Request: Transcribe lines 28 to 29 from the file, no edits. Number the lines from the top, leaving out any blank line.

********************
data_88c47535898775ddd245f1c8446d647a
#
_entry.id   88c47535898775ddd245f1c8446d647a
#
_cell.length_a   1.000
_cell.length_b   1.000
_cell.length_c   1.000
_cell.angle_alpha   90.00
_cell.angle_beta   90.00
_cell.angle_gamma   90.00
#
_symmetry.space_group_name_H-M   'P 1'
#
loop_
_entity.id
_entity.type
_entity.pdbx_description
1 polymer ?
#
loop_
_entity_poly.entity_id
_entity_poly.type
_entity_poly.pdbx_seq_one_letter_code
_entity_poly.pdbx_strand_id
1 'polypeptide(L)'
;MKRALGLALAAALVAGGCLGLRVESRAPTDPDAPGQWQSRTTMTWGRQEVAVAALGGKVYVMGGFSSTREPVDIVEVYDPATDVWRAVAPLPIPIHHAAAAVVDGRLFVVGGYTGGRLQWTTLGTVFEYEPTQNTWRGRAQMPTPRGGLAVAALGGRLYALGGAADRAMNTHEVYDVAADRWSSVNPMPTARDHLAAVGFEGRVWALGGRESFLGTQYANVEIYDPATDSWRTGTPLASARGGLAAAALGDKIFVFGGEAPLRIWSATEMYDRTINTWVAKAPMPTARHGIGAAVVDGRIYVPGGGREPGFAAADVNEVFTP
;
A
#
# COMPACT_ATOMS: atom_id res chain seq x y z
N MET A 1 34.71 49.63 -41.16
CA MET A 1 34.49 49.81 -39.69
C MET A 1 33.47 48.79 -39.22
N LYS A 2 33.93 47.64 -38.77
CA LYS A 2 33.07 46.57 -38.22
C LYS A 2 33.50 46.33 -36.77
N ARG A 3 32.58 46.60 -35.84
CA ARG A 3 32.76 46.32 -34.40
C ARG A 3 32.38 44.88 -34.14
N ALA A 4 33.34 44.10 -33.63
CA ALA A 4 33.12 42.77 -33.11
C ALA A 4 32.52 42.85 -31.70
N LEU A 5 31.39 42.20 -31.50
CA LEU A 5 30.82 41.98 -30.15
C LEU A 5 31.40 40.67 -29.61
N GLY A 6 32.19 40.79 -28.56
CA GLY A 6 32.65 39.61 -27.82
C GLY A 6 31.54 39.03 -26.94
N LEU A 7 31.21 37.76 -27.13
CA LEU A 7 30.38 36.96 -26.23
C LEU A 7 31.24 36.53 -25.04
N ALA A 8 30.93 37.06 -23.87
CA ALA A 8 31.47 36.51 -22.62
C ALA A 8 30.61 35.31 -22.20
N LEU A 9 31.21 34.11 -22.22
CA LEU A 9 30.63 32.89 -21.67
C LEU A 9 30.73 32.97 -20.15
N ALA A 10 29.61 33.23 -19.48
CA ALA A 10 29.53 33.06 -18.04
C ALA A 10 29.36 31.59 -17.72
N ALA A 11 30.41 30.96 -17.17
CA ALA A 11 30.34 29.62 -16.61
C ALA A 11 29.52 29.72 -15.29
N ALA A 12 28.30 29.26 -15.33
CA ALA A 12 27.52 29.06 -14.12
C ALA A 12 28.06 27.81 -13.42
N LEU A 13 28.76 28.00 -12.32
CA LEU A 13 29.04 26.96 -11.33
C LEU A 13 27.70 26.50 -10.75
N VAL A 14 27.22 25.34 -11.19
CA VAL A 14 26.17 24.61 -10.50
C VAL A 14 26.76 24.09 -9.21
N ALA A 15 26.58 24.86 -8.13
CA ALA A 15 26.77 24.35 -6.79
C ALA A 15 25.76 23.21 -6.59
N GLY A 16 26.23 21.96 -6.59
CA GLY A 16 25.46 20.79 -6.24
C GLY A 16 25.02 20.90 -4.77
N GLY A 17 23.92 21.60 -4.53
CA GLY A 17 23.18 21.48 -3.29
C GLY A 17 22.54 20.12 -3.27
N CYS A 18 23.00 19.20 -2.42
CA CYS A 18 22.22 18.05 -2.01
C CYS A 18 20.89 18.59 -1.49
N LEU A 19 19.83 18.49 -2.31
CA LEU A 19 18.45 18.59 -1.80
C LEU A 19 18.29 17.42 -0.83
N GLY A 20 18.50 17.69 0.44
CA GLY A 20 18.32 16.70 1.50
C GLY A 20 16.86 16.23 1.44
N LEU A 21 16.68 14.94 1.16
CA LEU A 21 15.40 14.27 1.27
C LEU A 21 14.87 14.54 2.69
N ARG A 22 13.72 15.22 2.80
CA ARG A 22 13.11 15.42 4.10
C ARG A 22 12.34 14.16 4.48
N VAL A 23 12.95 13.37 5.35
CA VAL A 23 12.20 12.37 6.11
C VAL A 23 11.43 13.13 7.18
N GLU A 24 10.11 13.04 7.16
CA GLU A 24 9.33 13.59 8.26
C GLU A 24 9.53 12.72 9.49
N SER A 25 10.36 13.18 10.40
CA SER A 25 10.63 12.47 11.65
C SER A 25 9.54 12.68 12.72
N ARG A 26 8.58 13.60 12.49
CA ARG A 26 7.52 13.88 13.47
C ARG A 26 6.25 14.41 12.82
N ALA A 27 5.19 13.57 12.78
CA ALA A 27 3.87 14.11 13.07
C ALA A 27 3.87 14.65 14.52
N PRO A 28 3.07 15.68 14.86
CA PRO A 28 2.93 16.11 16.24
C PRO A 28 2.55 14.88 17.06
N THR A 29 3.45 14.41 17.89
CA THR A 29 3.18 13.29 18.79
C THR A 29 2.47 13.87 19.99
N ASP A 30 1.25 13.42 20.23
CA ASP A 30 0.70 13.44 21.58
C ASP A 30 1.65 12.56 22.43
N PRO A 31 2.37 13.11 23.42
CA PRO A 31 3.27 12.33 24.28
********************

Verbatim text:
A
#